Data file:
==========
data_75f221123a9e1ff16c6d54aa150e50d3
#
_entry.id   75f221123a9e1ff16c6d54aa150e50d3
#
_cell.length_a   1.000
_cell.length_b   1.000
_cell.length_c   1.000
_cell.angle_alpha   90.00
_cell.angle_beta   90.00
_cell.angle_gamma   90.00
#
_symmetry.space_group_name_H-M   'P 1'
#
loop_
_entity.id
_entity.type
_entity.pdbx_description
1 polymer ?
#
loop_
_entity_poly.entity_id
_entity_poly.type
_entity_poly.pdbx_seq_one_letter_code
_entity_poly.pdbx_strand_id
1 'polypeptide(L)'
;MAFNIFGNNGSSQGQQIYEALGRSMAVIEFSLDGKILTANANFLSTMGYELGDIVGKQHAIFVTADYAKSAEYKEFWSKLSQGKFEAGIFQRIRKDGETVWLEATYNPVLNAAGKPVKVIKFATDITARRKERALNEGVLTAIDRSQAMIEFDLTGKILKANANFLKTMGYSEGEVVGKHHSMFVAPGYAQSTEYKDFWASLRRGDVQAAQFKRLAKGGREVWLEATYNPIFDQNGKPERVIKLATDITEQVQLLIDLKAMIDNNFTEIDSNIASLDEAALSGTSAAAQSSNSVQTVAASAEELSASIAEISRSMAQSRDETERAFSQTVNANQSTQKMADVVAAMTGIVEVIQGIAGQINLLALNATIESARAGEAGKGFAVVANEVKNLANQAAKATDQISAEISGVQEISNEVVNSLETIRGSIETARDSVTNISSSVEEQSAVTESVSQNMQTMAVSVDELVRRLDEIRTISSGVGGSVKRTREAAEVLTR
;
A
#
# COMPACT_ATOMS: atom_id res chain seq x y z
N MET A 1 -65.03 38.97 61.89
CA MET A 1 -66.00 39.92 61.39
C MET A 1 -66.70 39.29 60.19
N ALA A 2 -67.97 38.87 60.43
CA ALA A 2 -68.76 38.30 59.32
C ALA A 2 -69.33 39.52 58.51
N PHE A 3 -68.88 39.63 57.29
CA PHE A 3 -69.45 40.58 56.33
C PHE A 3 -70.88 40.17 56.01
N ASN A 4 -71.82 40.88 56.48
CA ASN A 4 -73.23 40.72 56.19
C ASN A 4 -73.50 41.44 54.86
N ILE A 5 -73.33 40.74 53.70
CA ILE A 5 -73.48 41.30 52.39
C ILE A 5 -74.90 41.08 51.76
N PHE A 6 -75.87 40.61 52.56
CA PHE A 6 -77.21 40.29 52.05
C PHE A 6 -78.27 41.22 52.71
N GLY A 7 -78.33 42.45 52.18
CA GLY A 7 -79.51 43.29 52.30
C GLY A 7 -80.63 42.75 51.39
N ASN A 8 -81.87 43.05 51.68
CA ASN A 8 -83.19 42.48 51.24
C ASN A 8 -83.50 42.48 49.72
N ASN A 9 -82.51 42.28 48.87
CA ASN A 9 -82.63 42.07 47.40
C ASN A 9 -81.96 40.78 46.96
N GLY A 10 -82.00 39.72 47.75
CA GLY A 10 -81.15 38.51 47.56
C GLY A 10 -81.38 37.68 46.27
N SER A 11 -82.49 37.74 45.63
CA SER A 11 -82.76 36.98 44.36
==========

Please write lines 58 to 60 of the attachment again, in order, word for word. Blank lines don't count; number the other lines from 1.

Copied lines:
N GLY A 10 -82.00 39.72 47.75
CA GLY A 10 -81.15 38.51 47.56
C GLY A 10 -81.38 37.68 46.27